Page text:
Firefighters rallied tens of thousands of fans at last Sunday's football game between the Cleveland Browns and Seattle Seahawks. They gave a powerful boost to the growing movement to repeal Senate Bill 5, the union-busting bill that ends collective bargaining for public employees but faces a referendum as Issue 2 on the Nov. 8 ballot.
Starting early in the morning, the firefighters wearing helmets and IAFF Local 93 shirts, fanned out through tailgate parties that filled municipal parking lots near Cleveland Stadium. They gave out campaign literature and football-shaped stickers with orange letters reading Vote No on Issue 2.
Groups of bagpipers from the Cleveland Firefighters Memorial Pipes and Drums worked their way through the parties drawing large crowds who cheered the music and joined in chanting: "No on 2, No on 2!"
The firefighters' action galvanized the carnival-like atmosphere with thousands wearing Browns shirts, outlandish headgear, dancing, playing cornhole, guzzling brew and munching hotdogs, the air heavy with mouthwatering smells of outdoor grills.
At noon, the firefighters gathered in front of the Cleveland Firefighters Memorial located directly across from one of the main entrances to the stadium to hold a press conference. The memorial, portraying firefighters confronting arching red and yellow tongues of flame, was bedecked with a banner reading Vote No On Two.
Children of firefighters held "Vote NO On Issue 2" yard signs atop a fire truck parked next to the memorial and carrying a banner with the same message.
Greeting the fans streaming into the stadium was Johnny "Big Dawg" Thompson, the beloved unofficial team mascot wearing his bright orange cap, bejowled Dawg mask and Browns shirt and holding an oversized bone. For 26 years Big Dawg has rallied fans in the low price section of the stadium, leading mass barks to support the team.
But now he held a bullhorn and led the fans in chanting "No On 2!"
"I proud to help out," he said. "Today's a great day. This is a tribute to the people," he added, referring to the overwhelming opposition to Issue 2, by fans many covered with the "No on Two" stickers.
"This is so important to Ohio families, to our children's education and medical care and, most important of all, to our safety," Thompson said. "We need to have the right to bargain. There is no reason to take it away. People see how wrong that is."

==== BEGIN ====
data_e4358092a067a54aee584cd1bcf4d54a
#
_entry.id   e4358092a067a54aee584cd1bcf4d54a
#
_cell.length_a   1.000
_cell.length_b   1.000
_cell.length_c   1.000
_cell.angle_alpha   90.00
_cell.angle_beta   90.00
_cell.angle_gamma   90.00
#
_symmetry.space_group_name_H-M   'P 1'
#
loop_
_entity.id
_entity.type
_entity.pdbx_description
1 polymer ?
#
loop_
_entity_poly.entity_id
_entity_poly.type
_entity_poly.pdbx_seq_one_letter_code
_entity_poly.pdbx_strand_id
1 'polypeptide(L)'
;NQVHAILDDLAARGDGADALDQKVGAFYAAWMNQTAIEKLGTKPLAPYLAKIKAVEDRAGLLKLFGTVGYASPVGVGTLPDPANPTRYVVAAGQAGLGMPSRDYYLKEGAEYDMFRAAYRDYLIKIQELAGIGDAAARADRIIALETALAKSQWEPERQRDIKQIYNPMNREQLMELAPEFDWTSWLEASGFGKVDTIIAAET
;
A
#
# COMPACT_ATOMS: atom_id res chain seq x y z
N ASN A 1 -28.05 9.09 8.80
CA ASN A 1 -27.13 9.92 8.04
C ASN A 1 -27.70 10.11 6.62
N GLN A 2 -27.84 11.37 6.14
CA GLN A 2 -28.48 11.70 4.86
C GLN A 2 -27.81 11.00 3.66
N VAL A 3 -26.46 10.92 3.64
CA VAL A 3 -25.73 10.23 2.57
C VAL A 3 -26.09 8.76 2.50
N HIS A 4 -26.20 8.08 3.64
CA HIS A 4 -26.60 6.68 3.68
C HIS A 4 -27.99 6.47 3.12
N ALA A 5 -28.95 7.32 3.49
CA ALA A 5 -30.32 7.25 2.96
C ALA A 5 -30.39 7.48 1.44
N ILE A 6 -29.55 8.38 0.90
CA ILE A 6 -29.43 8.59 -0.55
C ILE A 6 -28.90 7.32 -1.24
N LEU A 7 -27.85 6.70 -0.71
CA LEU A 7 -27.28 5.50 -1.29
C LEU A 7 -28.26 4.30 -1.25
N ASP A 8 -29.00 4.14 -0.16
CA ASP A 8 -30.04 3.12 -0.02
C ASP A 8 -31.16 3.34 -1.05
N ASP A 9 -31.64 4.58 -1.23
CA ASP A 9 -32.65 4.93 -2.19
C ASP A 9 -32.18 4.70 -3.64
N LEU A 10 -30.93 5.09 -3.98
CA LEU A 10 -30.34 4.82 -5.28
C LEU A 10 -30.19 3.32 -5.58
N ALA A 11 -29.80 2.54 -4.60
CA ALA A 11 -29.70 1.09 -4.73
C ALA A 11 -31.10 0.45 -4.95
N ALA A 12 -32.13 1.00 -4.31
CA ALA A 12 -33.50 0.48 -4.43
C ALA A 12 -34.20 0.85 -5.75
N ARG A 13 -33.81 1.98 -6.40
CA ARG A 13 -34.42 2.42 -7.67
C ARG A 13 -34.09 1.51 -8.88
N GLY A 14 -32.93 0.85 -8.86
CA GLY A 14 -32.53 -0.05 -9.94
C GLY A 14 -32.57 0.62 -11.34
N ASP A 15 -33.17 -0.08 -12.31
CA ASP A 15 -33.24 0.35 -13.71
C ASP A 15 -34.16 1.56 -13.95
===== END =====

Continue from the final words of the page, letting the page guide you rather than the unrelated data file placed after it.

Thompson, a dispatcher in the Cleveland Justice Center and a member of SEIU Local 1199, said the fight in Ohio has national importance.
"If they do it here, they will do it everywhere. It's sick."
"The issue is safety," Tom Lally, President of Local 93, said. "It's about our ability to negotiate staffing and safety equipment."
Steve Loomis, President of the Cleveland Police Patrolmen's Association, agreed. "With this law, we won't be able to negotiate manning levels. That will be determined by politicians. It's important for the whole state to vote No. It's unfair and unsafe."
Growing numbers of voters seem to agree. A Quinnipiac poll released Oct. 25, exactly two weeks before the election, showed voters rejecting Issue 2 by a margin of 57-32, the largest since the campaign began. Buoyed by their enthusiastic fans, the Browns by the same margin coincidentally defeated the Seahawks, 6-3, in a tough defensive battle.
Despite massive TV propaganda for Issue 2 funded by the Koch Brothers and other right-wing groups, momentum for repeal has grown as thousands of volunteers canvas voters door-to-door and from phone banks. Since the beginning of October over one million calls have been made and over half a million doors knocked, according to We Are Ohio, the labor-community coalition leading the effort.
This weekend, rallies and mobilizations by labor and its allies are planned throughout the state. Randi Weingarten, national president of the American Federation of Teachers, and Ohio AFL-CIO president Tim Burga are scheduled to join the door-to-door canvas in Cleveland after speaking to a mass rally at the Laborers' Local 310 hall.
Photo: Salandra Benton/PW